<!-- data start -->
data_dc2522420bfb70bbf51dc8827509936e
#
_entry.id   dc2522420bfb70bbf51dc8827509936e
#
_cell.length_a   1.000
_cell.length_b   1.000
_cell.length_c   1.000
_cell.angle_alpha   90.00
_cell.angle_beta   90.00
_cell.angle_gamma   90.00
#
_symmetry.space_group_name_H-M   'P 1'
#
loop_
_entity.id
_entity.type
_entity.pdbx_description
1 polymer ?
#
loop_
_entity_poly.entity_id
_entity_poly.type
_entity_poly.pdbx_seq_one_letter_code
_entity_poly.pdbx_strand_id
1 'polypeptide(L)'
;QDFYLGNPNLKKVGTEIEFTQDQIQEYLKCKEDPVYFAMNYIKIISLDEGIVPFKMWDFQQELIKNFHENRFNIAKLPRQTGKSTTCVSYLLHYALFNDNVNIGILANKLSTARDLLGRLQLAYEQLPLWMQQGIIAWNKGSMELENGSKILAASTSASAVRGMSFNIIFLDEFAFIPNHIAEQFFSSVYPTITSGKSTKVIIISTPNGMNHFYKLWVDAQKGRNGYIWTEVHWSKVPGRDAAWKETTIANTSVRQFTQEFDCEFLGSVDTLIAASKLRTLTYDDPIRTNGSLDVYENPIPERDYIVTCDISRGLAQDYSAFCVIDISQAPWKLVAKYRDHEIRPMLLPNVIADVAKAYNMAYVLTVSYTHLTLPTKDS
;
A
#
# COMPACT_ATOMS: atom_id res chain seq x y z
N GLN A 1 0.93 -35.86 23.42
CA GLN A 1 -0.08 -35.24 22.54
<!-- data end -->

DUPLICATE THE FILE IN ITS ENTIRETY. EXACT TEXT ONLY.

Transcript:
data_dc2522420bfb70bbf51dc8827509936e
#
_entry.id   dc2522420bfb70bbf51dc8827509936e
#
_cell.length_a   1.000
_cell.length_b   1.000
_cell.length_c   1.000
_cell.angle_alpha   90.00
_cell.angle_beta   90.00
_cell.angle_gamma   90.00
#
_symmetry.space_group_name_H-M   'P 1'
#
loop_
_entity.id
_entity.type
_entity.pdbx_description
1 polymer ?
#
loop_
_entity_poly.entity_id
_entity_poly.type
_entity_poly.pdbx_seq_one_letter_code
_entity_poly.pdbx_strand_id
1 'polypeptide(L)'
;QDFYLGNPNLKKVGTEIEFTQDQIQEYLKCKEDPVYFAMNYIKIISLDEGIVPFKMWDFQQELIKNFHENRFNIAKLPRQTGKSTTCVSYLLHYALFNDNVNIGILANKLSTARDLLGRLQLAYEQLPLWMQQGIIAWNKGSMELENGSKILAASTSASAVRGMSFNIIFLDEFAFIPNHIAEQFFSSVYPTITSGKSTKVIIISTPNGMNHFYKLWVDAQKGRNGYIWTEVHWSKVPGRDAAWKETTIANTSVRQFTQEFDCEFLGSVDTLIAASKLRTLTYDDPIRTNGSLDVYENPIPERDYIVTCDISRGLAQDYSAFCVIDISQAPWKLVAKYRDHEIRPMLLPNVIADVAKAYNMAYVLTVSYTHLTLPTKDS
;
A
#
# COMPACT_ATOMS: atom_id res chain seq x y z
N GLN A 1 0.93 -35.86 23.42
CA GLN A 1 -0.08 -35.24 22.54